eeping Detroiters and families in their homes has been the main priority for community development organization U-SNAP-BAC for more than three decades. Linda Smith has led the organization as executive director for the past 22 years. In that time, she has helped grow their staff and secured vital funding to help serve Detroit’s east side neighborhoods.
“We have built over 100 affordable homes on the east side of Detroit,” Smith says. “We’ve done over 1,000 home repair grants within that timeframe. We’ve purchased homes, rehabbed them and resold them.”
U-SNAP-BAC serves as the voice of Detroit’s east side community members when it comes to development and connecting residents to resources.
“We represent the community when they’re deciding to build in the community,” Smith says. “They have to realize that these communities have to be respected. You can’t just build and leave.”
Currently, U-SNAP-BAC is in the process of beginning developing of a green space on Barham Street between Waveney Street and Mack Avenue, which is currently the site of numerous vacant lots and illegal dumping.
Once the project is finished, the street will be transformed into a farm area and greenway that will serve as a community space for those living, working and visiting the area. The first phases of the greenway project were made possible by a $150,000 grant from The Kresge Foundation. Smith says subsequent grants are helping continue the work.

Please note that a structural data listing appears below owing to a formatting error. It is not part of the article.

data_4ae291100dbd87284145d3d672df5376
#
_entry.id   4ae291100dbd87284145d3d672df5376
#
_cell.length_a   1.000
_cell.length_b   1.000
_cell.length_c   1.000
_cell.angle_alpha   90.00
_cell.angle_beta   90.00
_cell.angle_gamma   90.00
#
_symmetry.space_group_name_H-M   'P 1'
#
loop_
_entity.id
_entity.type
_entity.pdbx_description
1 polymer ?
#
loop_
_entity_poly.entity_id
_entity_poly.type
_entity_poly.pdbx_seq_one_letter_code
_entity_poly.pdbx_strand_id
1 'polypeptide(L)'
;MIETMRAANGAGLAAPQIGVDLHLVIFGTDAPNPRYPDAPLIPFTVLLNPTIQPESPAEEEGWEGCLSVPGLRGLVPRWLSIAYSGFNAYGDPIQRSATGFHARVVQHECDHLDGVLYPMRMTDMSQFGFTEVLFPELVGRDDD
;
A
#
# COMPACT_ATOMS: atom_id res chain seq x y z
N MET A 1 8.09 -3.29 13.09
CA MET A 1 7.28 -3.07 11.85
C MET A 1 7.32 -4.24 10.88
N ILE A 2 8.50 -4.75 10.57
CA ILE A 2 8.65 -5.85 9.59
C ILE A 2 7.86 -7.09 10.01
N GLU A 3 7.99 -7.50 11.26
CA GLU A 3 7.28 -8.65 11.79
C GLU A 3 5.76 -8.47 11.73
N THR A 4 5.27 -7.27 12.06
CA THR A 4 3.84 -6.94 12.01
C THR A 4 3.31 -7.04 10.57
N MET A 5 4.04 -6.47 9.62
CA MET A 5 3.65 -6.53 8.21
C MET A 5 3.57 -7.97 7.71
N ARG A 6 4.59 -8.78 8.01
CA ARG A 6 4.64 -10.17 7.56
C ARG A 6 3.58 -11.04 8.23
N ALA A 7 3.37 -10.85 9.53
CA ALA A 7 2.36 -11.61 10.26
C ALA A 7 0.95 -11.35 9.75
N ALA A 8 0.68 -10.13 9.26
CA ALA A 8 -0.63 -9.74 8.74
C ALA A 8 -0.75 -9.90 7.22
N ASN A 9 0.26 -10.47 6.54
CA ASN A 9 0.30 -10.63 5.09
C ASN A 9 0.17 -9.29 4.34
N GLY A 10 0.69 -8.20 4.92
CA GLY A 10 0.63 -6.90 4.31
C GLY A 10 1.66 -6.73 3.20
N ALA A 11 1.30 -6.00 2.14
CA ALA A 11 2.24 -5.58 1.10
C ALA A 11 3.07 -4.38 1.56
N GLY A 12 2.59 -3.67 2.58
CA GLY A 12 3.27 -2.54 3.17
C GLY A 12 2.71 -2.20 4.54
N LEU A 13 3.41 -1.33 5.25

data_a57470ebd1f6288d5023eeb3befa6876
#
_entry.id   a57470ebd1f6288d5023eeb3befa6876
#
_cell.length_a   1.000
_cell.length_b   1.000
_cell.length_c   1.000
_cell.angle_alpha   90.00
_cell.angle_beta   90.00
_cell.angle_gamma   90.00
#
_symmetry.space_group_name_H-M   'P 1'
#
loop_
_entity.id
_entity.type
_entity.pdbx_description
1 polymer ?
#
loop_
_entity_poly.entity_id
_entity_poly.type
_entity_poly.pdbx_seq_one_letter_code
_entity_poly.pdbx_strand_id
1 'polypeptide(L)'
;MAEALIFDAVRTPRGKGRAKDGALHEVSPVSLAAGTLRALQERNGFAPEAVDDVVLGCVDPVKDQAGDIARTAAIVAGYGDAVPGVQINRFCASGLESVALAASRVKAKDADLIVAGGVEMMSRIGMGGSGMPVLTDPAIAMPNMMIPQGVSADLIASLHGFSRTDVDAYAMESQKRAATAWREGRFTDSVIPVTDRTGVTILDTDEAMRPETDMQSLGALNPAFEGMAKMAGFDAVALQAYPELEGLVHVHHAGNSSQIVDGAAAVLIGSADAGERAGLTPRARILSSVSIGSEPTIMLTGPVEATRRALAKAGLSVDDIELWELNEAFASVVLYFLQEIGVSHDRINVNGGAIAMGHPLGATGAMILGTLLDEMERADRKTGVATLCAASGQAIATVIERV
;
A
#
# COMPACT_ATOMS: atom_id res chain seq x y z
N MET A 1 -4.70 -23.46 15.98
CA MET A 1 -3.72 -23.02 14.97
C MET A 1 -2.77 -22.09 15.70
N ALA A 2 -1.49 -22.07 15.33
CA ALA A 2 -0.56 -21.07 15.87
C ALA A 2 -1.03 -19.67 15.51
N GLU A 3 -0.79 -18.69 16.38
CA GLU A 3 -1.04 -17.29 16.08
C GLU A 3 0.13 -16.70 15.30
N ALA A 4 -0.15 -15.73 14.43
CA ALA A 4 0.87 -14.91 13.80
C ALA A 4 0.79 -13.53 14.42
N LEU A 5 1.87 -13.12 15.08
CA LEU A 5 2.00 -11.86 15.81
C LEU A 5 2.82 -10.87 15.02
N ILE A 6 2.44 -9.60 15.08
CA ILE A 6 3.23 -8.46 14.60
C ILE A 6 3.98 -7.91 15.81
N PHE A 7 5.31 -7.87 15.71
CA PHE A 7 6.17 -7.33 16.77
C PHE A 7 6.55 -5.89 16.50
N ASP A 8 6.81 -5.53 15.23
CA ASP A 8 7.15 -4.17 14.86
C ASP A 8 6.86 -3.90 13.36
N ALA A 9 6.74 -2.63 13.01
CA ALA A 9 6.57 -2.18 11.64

Sticking to its mission of keeping residents in their homes, last year, U-SNAP-BAC took on its first group of residents as part of its buy back program – and they recently completed the program.
“People who have lost their homes to property takes have been able to get them back,” Smith says. “For a year they had to escrow an account for their taxes so when taxes came out July 1, they had the money to pay them.”
In 2013, Smith was appointed to the Blight Removal Task Force by President Barack Obama, along with Dan Gilbert and Glenda Price.
“Not every neighborhood has a community development corporation or a voice to represent them at the table,” Smith says.
Born and raised on the west side of Detroit, Smith admits she didn’t know much about the east side before taking on her current role.
“But it doesn’t matter, because I spend 12-13 hours of my day at U-SNAP-BAC making sure what we’re doing is having an impact in the community that we serve. The minute we stop doing that, then my work is through.”
If you’re interested in learning how you can be part of this effort, visit usnapbac.org or call 313-640-1100.